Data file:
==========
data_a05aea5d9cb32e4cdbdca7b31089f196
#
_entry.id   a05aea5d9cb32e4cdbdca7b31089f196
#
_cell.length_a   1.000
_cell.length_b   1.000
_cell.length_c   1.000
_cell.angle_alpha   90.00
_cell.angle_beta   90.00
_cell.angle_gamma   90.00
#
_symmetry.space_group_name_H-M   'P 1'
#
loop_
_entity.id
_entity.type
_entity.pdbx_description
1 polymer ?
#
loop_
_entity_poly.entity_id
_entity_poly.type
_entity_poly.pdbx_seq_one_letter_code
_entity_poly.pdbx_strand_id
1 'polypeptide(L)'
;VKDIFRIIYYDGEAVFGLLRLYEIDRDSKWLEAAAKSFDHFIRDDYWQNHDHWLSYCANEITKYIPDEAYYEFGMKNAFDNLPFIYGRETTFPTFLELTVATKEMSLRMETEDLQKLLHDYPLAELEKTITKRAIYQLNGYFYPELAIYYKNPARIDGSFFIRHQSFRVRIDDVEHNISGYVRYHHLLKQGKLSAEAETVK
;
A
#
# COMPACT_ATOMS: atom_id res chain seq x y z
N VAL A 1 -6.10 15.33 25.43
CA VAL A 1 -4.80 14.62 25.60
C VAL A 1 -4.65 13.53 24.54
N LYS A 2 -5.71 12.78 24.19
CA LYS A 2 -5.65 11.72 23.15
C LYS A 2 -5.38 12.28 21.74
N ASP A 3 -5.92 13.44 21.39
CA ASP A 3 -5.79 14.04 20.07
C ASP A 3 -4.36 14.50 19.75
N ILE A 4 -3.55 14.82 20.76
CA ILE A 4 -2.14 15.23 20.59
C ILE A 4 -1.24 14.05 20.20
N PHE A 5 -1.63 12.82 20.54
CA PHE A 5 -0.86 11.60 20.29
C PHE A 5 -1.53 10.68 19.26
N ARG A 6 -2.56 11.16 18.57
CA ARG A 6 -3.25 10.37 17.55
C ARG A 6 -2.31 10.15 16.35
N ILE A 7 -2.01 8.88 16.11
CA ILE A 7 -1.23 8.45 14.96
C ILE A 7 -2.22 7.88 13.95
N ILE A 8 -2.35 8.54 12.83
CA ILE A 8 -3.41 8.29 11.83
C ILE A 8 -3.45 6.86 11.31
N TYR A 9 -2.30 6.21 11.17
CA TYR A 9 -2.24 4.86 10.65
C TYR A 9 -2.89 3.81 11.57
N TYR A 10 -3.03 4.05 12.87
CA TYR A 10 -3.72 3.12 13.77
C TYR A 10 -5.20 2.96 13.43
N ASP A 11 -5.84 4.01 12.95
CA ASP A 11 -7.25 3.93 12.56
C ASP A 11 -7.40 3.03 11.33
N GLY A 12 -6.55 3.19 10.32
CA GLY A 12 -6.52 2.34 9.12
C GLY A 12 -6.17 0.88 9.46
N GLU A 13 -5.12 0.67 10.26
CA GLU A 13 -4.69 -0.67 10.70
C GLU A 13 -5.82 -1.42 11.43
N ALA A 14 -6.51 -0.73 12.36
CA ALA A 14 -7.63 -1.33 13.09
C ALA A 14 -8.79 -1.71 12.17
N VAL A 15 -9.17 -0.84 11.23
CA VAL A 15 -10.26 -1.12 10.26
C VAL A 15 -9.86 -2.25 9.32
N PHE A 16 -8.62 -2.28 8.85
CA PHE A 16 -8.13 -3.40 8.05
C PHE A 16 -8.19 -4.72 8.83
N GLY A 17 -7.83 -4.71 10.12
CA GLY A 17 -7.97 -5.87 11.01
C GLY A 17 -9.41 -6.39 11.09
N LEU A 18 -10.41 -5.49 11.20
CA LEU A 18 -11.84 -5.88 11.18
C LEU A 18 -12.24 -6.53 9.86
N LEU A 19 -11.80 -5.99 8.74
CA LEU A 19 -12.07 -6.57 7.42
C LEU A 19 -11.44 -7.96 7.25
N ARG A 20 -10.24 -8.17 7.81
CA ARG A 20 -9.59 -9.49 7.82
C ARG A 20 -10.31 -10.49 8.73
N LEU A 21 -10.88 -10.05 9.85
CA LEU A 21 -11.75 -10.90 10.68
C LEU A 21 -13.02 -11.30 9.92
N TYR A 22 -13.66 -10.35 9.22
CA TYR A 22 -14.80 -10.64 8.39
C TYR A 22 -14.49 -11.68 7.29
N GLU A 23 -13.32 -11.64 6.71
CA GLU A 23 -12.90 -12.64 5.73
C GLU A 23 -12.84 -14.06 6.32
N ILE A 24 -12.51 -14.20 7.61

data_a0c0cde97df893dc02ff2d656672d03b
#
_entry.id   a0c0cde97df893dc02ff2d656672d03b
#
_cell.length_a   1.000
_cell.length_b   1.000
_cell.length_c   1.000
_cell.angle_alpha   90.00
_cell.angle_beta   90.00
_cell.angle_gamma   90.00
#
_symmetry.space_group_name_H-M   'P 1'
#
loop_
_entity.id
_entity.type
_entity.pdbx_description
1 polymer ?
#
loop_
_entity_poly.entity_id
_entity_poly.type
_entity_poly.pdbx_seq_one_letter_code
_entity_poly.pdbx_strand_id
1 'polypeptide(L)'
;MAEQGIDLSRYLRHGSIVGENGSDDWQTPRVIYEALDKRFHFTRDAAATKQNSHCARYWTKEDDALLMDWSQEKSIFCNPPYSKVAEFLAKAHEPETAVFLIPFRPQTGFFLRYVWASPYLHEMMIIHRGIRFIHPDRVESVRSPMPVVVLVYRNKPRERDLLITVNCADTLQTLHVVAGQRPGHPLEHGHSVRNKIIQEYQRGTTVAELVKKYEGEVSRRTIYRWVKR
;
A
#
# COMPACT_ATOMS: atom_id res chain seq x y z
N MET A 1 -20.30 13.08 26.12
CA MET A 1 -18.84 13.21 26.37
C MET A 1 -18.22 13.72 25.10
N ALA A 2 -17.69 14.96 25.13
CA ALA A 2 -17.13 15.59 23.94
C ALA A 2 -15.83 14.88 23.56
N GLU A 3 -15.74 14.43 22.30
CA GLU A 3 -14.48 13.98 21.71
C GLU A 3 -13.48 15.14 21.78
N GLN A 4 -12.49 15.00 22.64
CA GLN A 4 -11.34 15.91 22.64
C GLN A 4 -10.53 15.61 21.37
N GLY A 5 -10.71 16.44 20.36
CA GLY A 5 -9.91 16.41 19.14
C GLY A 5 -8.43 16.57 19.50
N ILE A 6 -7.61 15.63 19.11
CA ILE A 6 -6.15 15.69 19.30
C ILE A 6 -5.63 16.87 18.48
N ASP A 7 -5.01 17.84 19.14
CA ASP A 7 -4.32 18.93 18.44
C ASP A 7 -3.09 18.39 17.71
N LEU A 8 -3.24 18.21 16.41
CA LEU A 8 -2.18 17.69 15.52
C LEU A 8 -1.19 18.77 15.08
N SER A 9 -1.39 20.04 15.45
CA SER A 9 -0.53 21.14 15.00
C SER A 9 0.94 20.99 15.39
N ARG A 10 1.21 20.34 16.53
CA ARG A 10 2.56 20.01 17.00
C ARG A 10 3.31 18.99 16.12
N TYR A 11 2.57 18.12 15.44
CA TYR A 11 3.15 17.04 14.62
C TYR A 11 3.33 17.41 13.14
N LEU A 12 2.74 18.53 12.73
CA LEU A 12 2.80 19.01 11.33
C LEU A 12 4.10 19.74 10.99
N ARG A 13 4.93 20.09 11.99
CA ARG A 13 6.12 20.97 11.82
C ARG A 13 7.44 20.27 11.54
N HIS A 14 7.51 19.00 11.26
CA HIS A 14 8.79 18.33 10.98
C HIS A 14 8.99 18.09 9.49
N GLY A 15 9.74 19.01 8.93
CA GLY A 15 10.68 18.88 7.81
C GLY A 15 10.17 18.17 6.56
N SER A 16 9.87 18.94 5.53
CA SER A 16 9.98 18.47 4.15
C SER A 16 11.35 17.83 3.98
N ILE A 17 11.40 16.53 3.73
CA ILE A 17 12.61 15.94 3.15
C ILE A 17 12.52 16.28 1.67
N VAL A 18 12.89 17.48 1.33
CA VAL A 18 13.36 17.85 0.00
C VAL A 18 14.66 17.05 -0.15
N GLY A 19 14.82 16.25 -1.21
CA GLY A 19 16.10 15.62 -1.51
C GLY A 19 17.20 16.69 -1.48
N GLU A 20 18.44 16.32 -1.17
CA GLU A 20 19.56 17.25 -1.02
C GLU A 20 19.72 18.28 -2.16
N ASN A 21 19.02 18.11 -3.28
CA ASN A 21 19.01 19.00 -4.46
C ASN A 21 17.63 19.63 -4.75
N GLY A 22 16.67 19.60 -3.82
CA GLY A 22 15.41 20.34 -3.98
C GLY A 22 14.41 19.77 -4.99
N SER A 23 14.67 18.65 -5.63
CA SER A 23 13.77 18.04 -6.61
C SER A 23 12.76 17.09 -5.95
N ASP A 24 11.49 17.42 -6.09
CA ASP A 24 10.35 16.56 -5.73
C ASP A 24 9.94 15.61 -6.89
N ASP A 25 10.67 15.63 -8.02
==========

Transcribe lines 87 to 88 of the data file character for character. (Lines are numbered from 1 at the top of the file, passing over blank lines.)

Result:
C LEU A 19 -11.44 -7.96 7.25
N ARG A 20 -10.24 -8.17 7.81